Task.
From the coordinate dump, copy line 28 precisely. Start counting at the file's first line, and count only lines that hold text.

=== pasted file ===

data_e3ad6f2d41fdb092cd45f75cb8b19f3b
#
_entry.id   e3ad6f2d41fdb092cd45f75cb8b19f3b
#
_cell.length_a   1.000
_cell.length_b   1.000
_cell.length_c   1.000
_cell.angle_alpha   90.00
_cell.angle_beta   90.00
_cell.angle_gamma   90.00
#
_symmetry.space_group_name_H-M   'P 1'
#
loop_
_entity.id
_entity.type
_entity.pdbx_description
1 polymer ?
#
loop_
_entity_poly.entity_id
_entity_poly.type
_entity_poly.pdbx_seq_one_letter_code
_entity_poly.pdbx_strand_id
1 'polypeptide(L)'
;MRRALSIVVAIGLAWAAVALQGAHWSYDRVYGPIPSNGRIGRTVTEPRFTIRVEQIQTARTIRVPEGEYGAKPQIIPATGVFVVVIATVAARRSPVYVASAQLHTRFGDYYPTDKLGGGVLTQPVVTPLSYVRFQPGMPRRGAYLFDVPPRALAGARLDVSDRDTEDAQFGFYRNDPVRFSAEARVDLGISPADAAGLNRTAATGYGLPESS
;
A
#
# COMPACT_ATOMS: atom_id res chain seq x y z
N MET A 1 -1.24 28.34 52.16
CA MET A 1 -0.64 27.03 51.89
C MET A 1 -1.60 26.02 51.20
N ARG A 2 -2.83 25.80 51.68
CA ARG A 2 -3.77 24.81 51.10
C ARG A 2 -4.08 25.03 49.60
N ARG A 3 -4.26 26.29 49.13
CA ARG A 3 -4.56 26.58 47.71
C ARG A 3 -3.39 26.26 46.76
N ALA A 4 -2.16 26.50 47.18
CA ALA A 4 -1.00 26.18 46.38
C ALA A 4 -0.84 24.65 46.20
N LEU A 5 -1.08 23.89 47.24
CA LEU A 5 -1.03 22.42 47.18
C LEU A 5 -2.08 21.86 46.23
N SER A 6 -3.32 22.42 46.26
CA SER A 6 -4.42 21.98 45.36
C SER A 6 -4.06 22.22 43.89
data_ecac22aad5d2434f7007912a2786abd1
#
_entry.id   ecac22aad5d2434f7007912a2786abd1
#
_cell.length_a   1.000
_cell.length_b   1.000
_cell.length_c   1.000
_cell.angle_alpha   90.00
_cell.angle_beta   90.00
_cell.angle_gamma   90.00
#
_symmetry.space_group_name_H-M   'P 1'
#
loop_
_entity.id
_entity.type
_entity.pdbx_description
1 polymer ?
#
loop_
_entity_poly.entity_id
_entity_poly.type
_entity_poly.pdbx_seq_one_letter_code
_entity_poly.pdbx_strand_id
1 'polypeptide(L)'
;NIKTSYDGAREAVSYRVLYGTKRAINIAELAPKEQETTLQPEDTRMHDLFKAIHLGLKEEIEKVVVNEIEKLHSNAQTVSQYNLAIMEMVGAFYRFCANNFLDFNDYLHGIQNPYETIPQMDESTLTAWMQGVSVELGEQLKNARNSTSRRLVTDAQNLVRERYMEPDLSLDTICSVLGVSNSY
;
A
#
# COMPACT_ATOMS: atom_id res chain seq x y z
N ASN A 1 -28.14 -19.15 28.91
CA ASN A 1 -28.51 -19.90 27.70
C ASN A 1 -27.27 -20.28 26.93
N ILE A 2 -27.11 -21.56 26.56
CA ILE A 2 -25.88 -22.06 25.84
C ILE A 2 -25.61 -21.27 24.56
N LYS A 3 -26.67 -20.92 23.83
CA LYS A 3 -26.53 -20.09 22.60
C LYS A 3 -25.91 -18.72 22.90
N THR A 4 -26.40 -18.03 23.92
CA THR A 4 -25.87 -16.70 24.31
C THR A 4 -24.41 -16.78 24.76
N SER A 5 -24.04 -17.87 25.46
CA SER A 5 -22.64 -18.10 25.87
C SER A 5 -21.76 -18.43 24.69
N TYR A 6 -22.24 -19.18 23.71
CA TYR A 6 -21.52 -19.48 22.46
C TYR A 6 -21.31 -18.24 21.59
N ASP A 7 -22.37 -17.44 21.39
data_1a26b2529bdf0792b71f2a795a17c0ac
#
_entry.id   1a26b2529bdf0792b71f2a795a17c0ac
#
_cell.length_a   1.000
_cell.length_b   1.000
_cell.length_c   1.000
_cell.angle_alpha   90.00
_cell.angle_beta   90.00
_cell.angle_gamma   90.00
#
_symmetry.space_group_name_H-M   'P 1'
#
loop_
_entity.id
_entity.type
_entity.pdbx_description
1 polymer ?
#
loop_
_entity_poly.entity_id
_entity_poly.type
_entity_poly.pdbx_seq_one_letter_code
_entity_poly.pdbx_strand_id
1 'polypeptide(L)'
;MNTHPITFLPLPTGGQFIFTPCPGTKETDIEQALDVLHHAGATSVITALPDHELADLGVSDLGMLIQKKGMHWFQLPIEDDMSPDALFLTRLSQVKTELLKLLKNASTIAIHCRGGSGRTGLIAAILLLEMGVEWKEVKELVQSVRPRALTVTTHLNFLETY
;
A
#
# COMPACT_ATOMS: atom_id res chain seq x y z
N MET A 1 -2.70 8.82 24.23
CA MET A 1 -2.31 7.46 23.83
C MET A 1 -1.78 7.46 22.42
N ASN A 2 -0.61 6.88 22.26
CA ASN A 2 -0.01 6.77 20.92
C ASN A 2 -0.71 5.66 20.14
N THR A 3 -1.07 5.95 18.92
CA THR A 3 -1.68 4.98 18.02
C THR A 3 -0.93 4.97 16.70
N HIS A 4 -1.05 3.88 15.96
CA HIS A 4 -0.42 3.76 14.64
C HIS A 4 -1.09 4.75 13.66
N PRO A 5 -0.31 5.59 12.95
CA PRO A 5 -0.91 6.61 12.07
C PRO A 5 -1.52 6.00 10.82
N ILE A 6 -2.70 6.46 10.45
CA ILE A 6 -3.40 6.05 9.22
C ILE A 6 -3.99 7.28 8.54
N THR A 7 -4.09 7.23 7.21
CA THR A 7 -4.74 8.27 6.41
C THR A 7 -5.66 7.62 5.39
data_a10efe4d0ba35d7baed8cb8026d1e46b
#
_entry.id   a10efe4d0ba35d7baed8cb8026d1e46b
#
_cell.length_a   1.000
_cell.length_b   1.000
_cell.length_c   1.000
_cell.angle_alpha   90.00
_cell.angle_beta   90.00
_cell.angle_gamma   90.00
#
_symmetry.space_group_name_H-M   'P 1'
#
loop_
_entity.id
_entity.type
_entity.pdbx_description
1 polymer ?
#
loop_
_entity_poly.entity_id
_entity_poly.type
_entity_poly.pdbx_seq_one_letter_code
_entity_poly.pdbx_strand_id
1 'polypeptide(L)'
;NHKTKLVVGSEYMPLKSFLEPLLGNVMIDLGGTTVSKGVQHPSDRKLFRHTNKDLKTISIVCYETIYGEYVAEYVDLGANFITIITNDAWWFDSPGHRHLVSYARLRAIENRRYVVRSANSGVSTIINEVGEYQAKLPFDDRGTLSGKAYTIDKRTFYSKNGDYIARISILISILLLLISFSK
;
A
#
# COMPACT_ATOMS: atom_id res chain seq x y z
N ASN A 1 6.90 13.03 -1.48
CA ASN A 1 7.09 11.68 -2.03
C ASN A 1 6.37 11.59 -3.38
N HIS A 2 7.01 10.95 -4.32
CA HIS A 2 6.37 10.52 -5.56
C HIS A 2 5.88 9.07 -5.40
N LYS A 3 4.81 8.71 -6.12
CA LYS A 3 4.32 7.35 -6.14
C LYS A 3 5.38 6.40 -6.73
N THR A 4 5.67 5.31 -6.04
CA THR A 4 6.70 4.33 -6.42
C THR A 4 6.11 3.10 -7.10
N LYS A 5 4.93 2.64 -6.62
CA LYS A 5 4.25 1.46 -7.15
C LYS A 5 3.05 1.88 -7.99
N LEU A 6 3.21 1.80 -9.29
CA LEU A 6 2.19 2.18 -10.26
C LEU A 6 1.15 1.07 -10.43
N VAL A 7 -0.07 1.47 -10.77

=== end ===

A